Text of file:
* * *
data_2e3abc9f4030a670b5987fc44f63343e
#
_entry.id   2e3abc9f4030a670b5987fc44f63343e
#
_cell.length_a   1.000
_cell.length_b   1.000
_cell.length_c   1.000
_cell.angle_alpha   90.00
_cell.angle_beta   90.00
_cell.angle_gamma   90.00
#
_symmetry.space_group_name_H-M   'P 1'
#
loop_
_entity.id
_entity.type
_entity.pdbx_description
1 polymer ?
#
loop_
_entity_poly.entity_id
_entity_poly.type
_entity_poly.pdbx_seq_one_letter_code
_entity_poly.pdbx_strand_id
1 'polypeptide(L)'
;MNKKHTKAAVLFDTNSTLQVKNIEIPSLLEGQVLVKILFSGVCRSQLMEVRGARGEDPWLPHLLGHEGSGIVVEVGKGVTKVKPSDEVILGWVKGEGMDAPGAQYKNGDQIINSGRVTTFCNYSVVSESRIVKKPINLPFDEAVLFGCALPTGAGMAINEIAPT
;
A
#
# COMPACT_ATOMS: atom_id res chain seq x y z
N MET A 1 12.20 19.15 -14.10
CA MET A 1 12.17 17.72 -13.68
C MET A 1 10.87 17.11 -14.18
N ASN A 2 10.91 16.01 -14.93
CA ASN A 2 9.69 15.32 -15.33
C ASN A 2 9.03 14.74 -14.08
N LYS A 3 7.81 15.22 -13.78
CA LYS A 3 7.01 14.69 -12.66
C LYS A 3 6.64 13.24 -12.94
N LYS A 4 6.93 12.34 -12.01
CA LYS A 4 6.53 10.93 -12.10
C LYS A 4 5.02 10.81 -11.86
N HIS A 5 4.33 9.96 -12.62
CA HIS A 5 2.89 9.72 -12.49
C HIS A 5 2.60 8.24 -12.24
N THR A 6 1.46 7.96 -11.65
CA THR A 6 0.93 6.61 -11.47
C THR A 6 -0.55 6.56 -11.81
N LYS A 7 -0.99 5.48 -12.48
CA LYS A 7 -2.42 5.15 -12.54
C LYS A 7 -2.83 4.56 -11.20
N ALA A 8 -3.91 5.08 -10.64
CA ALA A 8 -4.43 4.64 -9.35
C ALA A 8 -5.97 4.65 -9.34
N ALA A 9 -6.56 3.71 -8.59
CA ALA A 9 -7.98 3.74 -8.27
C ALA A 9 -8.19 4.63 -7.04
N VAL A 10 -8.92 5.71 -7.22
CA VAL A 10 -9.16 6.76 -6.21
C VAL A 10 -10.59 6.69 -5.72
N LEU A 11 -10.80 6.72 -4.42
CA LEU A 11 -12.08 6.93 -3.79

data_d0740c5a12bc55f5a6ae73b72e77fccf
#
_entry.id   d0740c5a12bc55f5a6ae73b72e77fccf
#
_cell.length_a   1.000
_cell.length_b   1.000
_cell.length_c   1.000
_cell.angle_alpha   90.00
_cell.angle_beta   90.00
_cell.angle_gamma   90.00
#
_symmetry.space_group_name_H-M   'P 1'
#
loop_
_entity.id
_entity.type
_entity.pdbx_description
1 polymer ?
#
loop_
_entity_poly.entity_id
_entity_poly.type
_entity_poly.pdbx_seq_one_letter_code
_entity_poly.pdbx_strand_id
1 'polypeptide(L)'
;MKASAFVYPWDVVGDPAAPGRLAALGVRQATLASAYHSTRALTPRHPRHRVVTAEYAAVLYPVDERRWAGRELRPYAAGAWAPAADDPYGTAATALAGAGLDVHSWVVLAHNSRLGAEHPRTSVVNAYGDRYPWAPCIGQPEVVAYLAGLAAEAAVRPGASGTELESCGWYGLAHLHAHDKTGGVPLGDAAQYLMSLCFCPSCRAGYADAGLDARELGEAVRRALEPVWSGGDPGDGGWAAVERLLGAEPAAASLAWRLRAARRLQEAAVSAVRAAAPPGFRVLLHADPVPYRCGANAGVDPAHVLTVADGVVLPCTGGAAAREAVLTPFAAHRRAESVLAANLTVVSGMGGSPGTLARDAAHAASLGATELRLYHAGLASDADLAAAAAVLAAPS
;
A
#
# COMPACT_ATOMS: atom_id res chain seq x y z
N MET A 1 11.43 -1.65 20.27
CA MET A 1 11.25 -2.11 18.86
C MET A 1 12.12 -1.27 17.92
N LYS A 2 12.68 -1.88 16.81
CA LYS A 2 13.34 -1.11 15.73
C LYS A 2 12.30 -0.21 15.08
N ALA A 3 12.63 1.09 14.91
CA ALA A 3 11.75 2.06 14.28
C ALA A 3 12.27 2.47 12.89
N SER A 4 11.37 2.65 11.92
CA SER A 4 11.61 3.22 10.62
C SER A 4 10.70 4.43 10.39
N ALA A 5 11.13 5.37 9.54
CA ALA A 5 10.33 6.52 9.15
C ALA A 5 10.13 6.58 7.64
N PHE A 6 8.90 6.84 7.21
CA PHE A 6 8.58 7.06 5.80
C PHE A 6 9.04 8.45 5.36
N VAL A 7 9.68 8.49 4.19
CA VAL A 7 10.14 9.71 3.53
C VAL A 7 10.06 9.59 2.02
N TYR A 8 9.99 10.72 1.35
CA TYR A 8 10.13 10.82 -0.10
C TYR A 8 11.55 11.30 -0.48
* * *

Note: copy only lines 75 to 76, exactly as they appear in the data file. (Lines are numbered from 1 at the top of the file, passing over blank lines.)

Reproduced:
#
loop_